Great question! As a speaking coach myself for decades now, what I have witnessed more often than anything ~ within myself and others ~ is the terrifying feeling that past moments where a person felt traumatised in not feeling seen or heard while speaking will repeat again.
Until those past moments are replayed, or at least re-visited and then given a “happy ending” that is anchored into the muscle memory through multi-sensory encoding of a renewing default program and self-talk that is more compelling than the old litany, the fear of the past moment(s) stored trauma’s repeating comes up over and over and over again.
Step 1: What I find most effective is to have the person experiencing the fear to ‘take a stand‘ to the old moment(s) that has continued to haunt them for years, and in revisiting the most traumatic elements of that moment, to reframe the self-talk that has been underlying the repeating fear. Often, shouting the following statement while energetically throwing the old fear away is extremely effective: “I send this program, pattern and pain back to the source – back to where it came!”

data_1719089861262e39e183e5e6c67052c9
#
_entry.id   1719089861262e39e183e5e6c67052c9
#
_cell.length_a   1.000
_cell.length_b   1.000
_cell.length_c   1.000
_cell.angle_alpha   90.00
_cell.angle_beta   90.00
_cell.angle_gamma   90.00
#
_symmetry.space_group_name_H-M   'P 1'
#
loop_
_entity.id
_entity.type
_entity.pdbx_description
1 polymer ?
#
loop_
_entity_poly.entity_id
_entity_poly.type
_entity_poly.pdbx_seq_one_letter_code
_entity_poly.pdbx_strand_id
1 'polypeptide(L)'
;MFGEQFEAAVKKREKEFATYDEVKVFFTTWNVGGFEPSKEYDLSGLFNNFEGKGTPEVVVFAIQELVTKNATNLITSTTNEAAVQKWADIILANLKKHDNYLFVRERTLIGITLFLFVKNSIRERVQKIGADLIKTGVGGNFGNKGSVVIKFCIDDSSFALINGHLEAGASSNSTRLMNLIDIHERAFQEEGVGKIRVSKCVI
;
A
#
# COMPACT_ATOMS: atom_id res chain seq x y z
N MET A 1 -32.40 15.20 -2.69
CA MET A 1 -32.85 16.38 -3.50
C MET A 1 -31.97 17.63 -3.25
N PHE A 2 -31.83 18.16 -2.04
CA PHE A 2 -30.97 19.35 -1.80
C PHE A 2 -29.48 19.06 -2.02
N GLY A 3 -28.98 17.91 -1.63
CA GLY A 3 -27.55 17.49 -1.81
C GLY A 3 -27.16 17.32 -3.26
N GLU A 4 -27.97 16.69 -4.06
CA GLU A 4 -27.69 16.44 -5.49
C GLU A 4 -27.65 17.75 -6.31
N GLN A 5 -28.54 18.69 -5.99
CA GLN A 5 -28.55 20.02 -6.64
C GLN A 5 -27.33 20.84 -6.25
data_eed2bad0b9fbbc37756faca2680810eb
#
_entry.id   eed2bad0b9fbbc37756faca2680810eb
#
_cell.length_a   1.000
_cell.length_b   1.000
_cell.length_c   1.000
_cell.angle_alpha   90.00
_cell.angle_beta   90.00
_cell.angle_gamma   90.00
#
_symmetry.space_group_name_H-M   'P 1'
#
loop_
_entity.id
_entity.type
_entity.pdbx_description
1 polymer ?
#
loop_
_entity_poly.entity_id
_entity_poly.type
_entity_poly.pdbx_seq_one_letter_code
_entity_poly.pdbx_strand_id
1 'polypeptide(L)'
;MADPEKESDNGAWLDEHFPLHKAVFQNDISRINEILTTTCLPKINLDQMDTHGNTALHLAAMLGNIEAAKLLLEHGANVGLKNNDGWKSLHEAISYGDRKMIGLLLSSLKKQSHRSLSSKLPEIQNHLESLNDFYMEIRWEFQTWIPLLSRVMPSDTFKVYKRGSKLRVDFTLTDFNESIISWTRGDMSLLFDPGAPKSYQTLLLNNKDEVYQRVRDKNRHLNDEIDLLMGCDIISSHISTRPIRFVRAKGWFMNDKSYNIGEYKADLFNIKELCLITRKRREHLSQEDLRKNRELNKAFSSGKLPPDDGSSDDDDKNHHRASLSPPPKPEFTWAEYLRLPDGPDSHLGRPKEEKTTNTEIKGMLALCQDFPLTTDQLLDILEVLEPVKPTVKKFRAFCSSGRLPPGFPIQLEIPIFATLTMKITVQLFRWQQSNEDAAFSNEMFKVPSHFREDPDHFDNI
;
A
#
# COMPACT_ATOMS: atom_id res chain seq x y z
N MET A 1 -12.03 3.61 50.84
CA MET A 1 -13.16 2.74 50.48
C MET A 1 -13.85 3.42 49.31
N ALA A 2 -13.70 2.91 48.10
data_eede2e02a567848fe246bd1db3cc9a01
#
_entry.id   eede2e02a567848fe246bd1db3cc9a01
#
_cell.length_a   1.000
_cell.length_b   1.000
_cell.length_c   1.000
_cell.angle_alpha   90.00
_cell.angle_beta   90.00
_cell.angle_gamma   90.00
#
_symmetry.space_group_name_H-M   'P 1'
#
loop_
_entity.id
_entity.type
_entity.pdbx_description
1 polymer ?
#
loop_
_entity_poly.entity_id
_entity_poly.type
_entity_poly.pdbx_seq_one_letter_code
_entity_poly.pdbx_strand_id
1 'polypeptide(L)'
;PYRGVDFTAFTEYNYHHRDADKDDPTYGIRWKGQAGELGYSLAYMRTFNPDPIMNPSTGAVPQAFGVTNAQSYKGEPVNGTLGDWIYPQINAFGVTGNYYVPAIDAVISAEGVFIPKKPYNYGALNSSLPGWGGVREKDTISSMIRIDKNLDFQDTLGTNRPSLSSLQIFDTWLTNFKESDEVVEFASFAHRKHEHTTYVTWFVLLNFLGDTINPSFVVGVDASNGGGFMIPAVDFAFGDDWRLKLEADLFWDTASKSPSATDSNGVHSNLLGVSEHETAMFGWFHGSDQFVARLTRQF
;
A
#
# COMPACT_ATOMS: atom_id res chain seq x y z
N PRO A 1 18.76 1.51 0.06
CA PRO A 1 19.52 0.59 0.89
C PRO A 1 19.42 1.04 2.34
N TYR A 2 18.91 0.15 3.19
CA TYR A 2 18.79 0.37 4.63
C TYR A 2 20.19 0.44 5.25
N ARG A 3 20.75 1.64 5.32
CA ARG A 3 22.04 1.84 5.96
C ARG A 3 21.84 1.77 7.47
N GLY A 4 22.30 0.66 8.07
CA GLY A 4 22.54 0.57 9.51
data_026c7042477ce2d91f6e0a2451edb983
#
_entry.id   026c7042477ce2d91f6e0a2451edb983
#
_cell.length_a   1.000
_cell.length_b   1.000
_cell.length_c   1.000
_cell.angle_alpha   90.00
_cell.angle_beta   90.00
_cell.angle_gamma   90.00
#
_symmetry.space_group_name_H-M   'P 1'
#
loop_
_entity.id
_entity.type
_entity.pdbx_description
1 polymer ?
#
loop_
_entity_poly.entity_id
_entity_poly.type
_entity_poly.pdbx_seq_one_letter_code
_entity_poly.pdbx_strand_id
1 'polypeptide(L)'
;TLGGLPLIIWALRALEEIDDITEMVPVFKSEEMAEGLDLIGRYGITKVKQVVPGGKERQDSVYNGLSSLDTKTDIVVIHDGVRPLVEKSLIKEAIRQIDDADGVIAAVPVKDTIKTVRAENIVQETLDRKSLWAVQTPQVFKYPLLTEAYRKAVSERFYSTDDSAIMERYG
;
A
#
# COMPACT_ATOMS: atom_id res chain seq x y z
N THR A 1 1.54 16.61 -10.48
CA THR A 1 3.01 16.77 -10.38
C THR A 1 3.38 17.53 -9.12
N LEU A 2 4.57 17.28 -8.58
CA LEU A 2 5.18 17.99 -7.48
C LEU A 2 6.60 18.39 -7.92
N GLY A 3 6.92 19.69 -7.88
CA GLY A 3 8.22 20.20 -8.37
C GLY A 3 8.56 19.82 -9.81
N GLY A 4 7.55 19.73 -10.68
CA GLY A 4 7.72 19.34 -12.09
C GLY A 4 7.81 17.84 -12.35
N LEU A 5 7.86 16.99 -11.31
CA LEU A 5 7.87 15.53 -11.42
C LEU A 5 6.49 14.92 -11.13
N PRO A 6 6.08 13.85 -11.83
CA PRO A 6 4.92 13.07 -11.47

Step 2: After revisiting the remembered moments when a person recalls shutting down and never opening up again and taking a fresh stand as I’ve described above, the next step in this process is as follows: Through speaking, whispering, shouting, singing, writing down, speaking into a mirror and saying the renewing self-talk in gibberish, in mime – in 1st person (I) , 2nd person (You), 3rd person (He or She), 4th person (They) – in other words, in as many multi-sensory ways as possible, the new stand of command has more force and energy than the old repetitive inner dialogue that has kept the old pattern, programs and pain stored in the muscle memory, up to now.
Step 3: Practicing the new self talk, with matching gestures and voice tones – integrating the 3V’s of communication that are the Verbal, Visual & Vocal components – especially just before going on stage and speaking in front of others. This assists in further embodying a renewed confidence that soon becomes the default program that a person returns to, over and over again, since it is more pleasant, uplifting and easier to recall than the monotonous echoing of the old memory.